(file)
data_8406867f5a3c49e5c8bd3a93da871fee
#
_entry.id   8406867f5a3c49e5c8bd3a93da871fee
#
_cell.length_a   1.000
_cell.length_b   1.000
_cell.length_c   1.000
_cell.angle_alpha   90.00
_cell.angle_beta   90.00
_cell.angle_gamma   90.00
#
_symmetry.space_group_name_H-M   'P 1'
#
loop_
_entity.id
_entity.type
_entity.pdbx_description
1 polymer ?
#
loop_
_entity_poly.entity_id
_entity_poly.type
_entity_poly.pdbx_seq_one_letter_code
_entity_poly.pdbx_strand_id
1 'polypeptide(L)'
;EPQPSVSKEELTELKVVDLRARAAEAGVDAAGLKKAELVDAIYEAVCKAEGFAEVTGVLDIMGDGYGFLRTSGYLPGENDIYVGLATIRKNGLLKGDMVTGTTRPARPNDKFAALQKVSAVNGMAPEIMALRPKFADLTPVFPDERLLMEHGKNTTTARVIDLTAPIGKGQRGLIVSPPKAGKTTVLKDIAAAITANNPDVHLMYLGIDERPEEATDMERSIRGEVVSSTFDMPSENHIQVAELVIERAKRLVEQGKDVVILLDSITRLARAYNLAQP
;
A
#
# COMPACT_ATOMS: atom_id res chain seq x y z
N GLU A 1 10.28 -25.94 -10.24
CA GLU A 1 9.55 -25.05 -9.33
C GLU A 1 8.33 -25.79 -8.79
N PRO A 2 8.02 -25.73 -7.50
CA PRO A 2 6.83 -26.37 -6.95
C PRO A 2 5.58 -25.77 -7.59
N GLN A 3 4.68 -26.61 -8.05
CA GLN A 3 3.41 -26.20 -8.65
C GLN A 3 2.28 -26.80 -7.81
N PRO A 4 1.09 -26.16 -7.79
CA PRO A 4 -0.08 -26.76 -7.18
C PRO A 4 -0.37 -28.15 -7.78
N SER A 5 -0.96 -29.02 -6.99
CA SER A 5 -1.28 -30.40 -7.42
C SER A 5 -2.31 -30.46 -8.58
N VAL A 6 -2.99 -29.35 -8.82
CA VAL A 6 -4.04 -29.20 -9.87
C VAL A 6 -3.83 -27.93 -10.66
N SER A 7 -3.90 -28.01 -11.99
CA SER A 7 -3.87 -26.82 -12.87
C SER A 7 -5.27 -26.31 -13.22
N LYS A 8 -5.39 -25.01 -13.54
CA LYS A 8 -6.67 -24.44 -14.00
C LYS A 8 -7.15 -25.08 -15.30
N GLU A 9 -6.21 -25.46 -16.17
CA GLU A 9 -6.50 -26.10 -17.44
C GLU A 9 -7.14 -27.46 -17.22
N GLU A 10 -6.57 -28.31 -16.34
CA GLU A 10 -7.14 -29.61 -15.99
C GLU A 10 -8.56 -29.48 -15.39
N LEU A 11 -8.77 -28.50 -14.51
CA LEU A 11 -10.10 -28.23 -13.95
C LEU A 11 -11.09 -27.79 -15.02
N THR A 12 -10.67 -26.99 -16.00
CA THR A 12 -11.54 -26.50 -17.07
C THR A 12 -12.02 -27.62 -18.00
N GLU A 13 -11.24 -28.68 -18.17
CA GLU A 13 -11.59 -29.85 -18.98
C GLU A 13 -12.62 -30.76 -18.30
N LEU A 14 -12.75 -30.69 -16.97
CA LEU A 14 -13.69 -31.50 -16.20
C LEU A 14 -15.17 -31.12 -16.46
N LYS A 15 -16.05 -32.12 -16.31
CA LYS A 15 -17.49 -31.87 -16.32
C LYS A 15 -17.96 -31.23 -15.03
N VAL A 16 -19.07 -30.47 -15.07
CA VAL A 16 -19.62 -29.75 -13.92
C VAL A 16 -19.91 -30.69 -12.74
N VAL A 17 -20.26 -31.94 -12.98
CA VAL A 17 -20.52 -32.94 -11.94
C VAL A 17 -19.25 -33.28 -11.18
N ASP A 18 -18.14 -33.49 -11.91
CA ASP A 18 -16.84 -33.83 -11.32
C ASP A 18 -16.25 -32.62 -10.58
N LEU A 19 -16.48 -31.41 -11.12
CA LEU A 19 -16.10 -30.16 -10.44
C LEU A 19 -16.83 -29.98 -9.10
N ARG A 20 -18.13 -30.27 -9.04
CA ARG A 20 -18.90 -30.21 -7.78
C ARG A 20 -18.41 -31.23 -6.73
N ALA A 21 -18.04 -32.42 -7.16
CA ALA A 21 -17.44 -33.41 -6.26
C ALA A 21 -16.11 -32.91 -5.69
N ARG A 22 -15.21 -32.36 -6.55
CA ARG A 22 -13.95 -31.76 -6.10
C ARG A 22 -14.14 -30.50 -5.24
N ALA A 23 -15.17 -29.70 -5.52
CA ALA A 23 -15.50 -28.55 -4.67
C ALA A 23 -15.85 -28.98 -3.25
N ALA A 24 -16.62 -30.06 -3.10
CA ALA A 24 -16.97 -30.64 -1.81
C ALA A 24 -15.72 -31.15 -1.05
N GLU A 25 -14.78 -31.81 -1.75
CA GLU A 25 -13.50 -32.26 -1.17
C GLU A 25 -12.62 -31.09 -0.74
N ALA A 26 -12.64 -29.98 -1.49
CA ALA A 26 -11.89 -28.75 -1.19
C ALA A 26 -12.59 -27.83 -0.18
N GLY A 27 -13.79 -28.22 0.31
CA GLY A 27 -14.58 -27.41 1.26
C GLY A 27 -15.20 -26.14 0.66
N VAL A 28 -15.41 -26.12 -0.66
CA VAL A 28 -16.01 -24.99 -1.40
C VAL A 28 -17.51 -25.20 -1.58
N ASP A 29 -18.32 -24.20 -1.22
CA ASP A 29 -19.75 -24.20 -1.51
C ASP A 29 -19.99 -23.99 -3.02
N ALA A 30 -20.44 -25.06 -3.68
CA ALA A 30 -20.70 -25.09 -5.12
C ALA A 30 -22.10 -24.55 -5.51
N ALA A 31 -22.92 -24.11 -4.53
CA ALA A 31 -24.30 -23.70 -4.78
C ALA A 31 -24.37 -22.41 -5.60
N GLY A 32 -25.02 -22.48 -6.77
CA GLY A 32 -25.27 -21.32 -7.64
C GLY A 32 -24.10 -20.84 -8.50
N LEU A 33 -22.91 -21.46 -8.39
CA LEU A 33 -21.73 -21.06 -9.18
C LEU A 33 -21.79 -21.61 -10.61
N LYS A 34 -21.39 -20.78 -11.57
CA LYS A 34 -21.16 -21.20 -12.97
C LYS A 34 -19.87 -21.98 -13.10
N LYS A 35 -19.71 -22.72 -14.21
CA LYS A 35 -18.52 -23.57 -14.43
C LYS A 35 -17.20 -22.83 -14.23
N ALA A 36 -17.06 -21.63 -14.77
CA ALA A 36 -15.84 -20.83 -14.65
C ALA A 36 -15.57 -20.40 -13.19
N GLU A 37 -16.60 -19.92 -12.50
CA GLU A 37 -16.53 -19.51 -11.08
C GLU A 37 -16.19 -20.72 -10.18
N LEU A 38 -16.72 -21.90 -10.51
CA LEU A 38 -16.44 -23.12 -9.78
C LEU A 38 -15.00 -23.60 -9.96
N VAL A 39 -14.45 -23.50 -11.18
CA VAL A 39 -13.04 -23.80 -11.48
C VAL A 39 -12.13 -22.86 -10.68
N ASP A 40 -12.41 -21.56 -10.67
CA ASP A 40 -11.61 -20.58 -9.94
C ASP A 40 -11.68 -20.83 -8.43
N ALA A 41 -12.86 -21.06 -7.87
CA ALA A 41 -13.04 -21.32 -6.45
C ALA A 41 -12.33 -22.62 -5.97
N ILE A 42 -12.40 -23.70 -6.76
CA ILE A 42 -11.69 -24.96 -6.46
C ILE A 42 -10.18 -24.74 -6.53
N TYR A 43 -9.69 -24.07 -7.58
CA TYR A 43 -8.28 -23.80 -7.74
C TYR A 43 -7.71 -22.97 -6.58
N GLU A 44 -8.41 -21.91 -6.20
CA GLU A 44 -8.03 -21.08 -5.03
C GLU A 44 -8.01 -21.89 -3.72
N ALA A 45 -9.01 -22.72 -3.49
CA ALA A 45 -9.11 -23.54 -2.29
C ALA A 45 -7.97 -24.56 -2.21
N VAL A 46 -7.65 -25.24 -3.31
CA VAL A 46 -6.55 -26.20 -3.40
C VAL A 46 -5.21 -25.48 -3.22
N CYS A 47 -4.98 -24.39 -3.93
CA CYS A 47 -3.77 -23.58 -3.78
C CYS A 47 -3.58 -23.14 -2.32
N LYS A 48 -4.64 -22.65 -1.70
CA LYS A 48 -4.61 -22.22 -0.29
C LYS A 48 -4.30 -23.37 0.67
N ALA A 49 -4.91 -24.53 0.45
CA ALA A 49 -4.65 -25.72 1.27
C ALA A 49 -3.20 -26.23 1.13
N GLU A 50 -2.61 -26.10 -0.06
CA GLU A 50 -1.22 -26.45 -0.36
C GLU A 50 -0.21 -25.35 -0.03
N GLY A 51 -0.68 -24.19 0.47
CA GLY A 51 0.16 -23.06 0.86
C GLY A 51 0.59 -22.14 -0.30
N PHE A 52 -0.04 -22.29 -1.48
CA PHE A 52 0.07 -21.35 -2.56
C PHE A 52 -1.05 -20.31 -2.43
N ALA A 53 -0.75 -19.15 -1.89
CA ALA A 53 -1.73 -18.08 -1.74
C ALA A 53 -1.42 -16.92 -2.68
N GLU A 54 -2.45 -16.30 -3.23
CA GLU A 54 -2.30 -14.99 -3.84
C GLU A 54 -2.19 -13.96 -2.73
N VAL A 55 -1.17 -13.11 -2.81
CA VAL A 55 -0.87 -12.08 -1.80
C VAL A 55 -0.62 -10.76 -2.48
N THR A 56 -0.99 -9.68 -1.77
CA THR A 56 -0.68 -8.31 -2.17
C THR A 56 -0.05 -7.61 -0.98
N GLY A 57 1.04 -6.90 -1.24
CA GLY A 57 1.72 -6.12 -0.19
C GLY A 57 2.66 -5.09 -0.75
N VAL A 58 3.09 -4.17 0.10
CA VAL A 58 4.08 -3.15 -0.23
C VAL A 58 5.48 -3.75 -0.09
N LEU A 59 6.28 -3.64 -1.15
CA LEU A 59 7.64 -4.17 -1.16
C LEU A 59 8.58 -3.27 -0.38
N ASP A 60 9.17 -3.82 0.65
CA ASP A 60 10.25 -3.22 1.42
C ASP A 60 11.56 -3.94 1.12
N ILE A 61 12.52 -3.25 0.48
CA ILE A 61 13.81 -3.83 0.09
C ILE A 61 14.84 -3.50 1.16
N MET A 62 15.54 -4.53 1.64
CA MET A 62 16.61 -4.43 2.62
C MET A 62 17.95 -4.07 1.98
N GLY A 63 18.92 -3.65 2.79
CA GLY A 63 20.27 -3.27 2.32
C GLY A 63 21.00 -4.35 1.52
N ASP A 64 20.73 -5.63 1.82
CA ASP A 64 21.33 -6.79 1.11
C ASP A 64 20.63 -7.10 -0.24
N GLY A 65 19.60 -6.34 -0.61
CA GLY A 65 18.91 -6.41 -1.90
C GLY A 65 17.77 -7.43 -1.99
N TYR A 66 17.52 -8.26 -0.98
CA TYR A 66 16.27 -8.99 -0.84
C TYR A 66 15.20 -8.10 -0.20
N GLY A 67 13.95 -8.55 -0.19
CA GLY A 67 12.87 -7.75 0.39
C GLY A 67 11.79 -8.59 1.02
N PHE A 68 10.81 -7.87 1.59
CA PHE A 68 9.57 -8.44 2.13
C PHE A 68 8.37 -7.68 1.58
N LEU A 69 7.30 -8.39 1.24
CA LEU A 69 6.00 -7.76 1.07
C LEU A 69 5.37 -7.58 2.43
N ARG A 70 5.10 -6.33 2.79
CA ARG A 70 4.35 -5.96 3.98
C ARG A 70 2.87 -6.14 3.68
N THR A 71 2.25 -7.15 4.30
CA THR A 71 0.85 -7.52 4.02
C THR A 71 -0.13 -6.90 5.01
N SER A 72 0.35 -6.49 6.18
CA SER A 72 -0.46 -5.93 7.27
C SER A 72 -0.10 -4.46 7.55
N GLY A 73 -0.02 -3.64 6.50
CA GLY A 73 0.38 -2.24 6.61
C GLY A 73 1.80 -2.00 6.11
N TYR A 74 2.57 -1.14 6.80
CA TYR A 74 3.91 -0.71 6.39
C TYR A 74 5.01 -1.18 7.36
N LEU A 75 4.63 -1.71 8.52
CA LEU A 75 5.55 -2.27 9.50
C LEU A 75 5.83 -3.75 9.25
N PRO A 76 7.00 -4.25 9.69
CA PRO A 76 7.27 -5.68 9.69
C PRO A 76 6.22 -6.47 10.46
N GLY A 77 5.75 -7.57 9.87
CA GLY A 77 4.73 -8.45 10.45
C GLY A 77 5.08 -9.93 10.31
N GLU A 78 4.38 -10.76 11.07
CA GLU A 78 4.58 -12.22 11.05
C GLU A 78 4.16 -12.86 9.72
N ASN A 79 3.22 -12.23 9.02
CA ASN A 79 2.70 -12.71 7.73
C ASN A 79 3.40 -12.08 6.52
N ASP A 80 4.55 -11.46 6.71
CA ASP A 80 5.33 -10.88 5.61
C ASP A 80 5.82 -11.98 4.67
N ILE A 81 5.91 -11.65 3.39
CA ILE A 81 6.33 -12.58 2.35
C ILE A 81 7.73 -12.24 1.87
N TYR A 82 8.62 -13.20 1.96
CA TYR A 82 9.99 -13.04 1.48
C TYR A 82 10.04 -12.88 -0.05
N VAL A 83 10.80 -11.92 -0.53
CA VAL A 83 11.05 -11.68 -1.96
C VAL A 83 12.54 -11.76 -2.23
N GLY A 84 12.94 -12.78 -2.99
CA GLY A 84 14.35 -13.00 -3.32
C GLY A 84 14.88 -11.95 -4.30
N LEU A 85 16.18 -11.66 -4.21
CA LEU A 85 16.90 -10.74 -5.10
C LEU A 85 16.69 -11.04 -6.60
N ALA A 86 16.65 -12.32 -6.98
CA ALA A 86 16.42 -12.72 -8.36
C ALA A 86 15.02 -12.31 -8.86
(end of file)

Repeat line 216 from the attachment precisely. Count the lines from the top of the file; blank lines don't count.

C MET A 62 17.95 -4.07 1.98